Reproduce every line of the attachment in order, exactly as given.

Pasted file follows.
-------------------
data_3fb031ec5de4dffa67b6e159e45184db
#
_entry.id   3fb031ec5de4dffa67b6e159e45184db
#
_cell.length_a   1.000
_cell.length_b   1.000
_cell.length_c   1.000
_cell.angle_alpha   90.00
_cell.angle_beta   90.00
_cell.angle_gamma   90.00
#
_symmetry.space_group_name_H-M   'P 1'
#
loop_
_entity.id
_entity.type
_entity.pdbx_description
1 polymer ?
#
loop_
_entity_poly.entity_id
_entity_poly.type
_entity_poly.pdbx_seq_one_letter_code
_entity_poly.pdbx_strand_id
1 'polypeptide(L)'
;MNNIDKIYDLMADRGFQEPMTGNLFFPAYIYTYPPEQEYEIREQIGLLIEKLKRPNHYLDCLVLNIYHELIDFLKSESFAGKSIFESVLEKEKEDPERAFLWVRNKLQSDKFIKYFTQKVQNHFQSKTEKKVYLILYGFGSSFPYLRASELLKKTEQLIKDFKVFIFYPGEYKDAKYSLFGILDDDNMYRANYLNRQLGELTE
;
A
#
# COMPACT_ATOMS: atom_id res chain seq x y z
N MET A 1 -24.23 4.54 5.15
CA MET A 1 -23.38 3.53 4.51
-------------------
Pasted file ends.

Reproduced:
data_3fb031ec5de4dffa67b6e159e45184db
#
_entry.id   3fb031ec5de4dffa67b6e159e45184db
#
_cell.length_a   1.000
_cell.length_b   1.000
_cell.length_c   1.000
_cell.angle_alpha   90.00
_cell.angle_beta   90.00
_cell.angle_gamma   90.00
#
_symmetry.space_group_name_H-M   'P 1'
#
loop_
_entity.id
_entity.type
_entity.pdbx_description
1 polymer ?
#
loop_
_entity_poly.entity_id
_entity_poly.type
_entity_poly.pdbx_seq_one_letter_code
_entity_poly.pdbx_strand_id
1 'polypeptide(L)'
;MNNIDKIYDLMADRGFQEPMTGNLFFPAYIYTYPPEQEYEIREQIGLLIEKLKRPNHYLDCLVLNIYHELIDFLKSESFAGKSIFESVLEKEKEDPERAFLWVRNKLQSDKFIKYFTQKVQNHFQSKTEKKVYLILYGFGSSFPYLRASELLKKTEQLIKDFKVFIFYPGEYKDAKYSLFGILDDDNMYRANYLNRQLGELTE
;
A
#
# COMPACT_ATOMS: atom_id res chain seq x y z
N MET A 1 -24.23 4.54 5.15
CA MET A 1 -23.38 3.53 4.51